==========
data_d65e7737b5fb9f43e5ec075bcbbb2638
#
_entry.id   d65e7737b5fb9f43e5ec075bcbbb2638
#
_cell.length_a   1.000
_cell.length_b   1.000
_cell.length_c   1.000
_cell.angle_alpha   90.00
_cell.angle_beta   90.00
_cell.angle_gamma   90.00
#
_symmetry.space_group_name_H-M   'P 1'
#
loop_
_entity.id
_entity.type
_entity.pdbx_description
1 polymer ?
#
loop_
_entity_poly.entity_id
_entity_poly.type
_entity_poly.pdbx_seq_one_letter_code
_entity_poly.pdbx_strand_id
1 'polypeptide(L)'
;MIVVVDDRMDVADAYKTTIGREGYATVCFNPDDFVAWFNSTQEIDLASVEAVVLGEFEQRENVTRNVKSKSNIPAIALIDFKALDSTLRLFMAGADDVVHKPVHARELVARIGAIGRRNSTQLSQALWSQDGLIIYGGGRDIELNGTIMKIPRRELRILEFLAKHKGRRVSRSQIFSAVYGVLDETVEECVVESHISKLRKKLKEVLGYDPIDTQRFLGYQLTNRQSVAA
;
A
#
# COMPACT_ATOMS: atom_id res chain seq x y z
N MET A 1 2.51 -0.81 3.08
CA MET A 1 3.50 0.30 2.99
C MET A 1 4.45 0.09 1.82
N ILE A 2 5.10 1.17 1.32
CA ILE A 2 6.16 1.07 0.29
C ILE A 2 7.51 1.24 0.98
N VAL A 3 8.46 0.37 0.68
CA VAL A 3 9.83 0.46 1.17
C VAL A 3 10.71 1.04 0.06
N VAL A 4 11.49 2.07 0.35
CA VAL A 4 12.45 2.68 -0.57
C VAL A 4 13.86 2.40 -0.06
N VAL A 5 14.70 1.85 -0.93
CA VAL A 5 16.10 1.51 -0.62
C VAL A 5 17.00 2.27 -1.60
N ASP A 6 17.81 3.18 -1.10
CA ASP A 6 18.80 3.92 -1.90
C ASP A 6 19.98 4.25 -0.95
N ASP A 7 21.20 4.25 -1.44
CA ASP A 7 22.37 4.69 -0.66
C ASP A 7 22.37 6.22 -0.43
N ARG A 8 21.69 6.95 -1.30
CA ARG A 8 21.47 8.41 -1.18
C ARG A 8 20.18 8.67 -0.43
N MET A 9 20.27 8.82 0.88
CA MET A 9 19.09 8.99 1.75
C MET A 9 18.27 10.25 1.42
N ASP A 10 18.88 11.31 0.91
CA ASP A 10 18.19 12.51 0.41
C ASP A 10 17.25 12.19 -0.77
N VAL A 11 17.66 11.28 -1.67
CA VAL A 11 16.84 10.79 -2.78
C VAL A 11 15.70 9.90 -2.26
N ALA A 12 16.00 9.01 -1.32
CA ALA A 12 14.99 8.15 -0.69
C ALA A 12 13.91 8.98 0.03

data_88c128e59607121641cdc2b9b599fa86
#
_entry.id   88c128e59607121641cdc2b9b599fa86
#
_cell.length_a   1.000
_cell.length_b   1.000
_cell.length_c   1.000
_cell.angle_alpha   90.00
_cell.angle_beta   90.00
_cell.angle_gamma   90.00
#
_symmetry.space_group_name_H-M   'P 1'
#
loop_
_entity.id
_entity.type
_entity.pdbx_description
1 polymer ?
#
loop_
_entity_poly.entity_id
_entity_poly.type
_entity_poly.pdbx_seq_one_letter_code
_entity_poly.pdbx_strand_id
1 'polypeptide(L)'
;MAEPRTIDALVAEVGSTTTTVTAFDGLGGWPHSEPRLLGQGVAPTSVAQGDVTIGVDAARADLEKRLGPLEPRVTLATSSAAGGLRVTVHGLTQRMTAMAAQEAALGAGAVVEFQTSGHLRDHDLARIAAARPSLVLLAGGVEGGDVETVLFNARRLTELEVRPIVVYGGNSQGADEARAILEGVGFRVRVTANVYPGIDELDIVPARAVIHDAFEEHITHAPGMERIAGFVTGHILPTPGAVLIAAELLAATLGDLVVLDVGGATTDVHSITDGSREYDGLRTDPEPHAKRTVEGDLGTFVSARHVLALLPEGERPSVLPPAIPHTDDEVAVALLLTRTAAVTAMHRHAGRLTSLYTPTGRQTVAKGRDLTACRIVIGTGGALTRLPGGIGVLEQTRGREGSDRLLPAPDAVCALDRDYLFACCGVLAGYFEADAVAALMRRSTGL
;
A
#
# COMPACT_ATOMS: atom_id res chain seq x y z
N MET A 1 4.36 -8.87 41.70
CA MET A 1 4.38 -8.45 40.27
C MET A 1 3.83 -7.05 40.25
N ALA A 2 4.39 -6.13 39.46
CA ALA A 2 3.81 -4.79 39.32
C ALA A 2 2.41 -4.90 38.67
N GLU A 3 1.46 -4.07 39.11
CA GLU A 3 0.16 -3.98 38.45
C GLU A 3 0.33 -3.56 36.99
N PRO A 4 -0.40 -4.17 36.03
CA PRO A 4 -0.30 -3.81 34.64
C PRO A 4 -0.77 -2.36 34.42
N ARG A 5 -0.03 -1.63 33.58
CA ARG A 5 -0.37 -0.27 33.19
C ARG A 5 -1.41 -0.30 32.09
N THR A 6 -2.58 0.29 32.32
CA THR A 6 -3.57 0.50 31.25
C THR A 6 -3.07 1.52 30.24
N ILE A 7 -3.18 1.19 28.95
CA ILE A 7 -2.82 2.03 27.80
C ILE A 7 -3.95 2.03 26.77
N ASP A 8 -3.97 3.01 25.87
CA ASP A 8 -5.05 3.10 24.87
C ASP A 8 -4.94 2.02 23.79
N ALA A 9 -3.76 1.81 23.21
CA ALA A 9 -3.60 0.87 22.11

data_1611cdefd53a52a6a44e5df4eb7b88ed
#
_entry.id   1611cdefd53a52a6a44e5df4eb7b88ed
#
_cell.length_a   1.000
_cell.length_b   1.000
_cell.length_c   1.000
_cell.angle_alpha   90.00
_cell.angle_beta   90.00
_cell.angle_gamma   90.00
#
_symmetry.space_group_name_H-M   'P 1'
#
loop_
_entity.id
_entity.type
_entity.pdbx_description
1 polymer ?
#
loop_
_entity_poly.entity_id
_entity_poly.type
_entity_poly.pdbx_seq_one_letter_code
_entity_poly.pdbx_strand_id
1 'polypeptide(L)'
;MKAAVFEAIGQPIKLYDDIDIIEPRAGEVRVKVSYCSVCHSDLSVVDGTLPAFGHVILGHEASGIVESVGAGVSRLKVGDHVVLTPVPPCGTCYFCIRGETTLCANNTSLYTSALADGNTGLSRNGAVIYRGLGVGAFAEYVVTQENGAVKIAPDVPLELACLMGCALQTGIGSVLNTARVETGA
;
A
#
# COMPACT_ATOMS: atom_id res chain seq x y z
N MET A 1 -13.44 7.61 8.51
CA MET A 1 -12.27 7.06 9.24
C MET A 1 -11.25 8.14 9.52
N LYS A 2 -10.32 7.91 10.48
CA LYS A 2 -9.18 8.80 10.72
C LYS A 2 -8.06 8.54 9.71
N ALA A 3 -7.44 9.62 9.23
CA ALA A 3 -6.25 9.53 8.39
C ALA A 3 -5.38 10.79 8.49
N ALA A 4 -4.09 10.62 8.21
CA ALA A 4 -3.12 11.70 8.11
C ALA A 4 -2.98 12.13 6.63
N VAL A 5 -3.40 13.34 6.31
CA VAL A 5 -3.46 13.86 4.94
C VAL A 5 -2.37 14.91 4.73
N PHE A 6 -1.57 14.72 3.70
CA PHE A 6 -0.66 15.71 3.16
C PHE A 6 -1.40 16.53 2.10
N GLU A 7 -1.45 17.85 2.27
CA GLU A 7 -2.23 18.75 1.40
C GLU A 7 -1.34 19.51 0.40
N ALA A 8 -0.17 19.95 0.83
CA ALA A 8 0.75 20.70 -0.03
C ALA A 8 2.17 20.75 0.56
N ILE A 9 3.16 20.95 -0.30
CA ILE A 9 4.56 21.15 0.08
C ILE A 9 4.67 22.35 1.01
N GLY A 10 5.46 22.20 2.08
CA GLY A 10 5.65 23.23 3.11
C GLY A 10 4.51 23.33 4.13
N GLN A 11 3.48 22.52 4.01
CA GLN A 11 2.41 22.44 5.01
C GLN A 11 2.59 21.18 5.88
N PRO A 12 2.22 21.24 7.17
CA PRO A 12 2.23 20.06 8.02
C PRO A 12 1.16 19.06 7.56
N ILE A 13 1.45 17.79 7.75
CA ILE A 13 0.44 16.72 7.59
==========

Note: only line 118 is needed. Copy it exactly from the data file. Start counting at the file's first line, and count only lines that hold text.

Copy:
N ASP A 8 -3.97 3.01 25.87